The CrossFit Update Show has posted a new interview with Justin Bergh, the General Manager of the CrossFit Games, in which Sean Woodland spends almost twenty minutes questioning Bergh about the disqualification of the former third place finisher at this year’s Reebok CrossFit Games, Ricky Garard.
Woodland leaves no stone unturned, and few would say that he stuck to easy questions. In the interview, Bergh discusses how their testing policy works, why it took so long for Garard to receive his suspension, and his personal thoughts on Garard’s explanation of his actions. Woodland also asks three variations on the question that a lot of fans have been asking: don’t all the high level athletes take performance-enhancing drugs, anyway?
We’ve transcribed some of the most interesting responses beneath the video.
Q: What did Ricky Garard’s appeal look like?
Ricky’s appeal followed a couple of different tracks. The first was that he thought maybe it was a mistake and he had asked that his B sample be tested, which is a right the athlete has. We tested that B sample during that 10-day (appeal) period and the B sample confirmed the same result: that there were 2 banned substances in his sample, both the A sample and the B sample.
He also thought that he had done an improper amount of research or he mistakenly took one of those substances, but ultimately athletes are responsible for what they put in their body and we’re very clear about that in our drug testing policy and been very consistent with that over time. If you have a banned substance you’re guilty, for whatever reason, if it was a tainted supplement, if it was an intentional desire to cheat, it’s the same result in our mind. We don’t get to be subjective on that, it’s an objective thing. You’re on the wrong side of the line, that means you don’t get to play.
Q: What did you think of Garard’s explanation of his actions on Instagram?
From my perspective, I think that it’s gotta be a frustrating experience for an athlete to go through, to do as well as he did and then find out that your results have been invalidated.
I have a hard time believing that this is news to him. This is not a case like we’ve had others where it looks like, immediately following our notification, they go, “But look, here’s exactly what I was taking, I can’t believe it.” We have this happen most of the time.
The most frequent cause of failed tests in our sports are master’s athletes who think that they’re taking legally prescribed hormone replacement therapy which is actually banned in competition and they don’t know, or that people are taking tainted supplements. And as soon as this pops up they Google the supplements they’re taking, they go “Oops, this has a banned substance that may not be labeled.”
His wasn’t that case. And so this doesn’t appear to be purely accidental. I thought what was frustrating was at the middle of his response, he says that he knows there are other athletes that are outsmarting the system. And I think this is an opportunity for him as an athlete, if he has that information, he can share it with us, he can be part of a solution. But I think it’s damaging to other athletes and I think that’s what cheating does. It’s not just ruining the leaderboard, but it’s tarnishing the hard work, the talent, and the dedication that your fellow competitors have.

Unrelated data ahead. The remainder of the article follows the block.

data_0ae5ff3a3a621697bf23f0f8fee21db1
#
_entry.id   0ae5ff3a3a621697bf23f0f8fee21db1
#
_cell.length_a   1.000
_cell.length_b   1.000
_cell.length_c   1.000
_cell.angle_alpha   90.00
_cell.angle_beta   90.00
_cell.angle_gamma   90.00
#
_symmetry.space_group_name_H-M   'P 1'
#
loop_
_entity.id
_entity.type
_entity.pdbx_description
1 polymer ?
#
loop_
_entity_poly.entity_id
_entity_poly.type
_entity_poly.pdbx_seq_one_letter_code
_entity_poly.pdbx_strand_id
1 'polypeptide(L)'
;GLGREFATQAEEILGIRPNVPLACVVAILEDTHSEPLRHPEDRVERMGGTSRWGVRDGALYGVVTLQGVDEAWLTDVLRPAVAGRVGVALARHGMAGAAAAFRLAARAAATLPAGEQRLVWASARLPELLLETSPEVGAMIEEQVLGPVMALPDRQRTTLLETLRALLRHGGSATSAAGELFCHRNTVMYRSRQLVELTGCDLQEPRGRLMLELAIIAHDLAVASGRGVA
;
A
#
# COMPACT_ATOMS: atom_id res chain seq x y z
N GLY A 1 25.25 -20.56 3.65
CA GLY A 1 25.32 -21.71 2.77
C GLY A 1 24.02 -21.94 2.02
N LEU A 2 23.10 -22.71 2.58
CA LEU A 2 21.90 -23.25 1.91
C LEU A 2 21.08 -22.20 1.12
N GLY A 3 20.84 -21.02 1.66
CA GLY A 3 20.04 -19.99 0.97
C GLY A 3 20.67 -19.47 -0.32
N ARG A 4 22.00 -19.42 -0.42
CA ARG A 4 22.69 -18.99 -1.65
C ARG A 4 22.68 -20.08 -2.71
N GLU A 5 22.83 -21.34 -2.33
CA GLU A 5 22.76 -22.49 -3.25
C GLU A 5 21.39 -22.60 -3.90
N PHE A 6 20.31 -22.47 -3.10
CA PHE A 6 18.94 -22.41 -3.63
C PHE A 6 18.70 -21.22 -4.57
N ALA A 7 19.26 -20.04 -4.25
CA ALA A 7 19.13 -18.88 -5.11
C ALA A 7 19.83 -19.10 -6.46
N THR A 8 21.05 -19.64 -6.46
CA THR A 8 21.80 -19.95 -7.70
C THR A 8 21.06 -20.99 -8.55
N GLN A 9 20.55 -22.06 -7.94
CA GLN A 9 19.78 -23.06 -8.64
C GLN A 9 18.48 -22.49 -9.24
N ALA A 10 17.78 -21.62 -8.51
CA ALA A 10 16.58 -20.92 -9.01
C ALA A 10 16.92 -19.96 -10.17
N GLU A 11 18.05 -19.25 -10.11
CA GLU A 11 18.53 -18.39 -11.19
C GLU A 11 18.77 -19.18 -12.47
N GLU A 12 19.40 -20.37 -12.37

By going out like that, you’re saying that I think a lot of other people are also. And it’s dragging a lot of good athletes, a lot of clean athletes that are doing the right thing, it’s sullying their reputation. And I think that’s unfair to them.
Q: He had two tests, one in May and one in August. Why are we just hearing about this now?
There was nothing to report after Regionals. He provided a sample after competing in Regionals, that sample was tested and it didn’t show any adverse findings.
At the CrossFit Games he was tested again. The reason it’s taken a little time is it takes several weeks to get all the samples tested, once the’y’e tested we notify the athletes if there’s a positive result, and then Ricky began the appeal process, so as part of the appeal we tested the B sample, so it took a little longer to get back. And we give the athlete the opportunity to engage with us before making this publicly known.
At about 13:15, Woodland begins a series of questions about allegations that all CrossFit athletes are using and that the top “money maker” athletes are protected by CrossFit HQ. Bergh responds in part:
We’ve never done that, and I think it’s a short sighted argument. The worst thing for CrossFit is not that you have a top athlete that tests positive, the worst thing for CrossFit is that there’s a controversy about trying to hide this kind of thing.
Dave (Castro) and I are of the exact same mind. We want to get this out into the public as soon as possible. Respecting the athlete and their appeal process, but trying to get this out as quickly and transparently as possible. It wasn’t CrossFit that did something wrong here, there was an athlete who was on the wrong side of the line. We haven’t handled this incorrectly or inappropriately, we never have. We’ve published very single instance that we’ve had. (…)
So the worst thing that can happen to our organization is that you are hiding something like that. And we’re very respectful of that and we don’t do that because that’s the most damaging thing that could happen. So if you want to attack our integrity and say that we’re hiding things, all I have to say is we’ve published every single result. There is nothing to hide, and that would be the worst thing.
Featured image via @rickygarard on Instagram.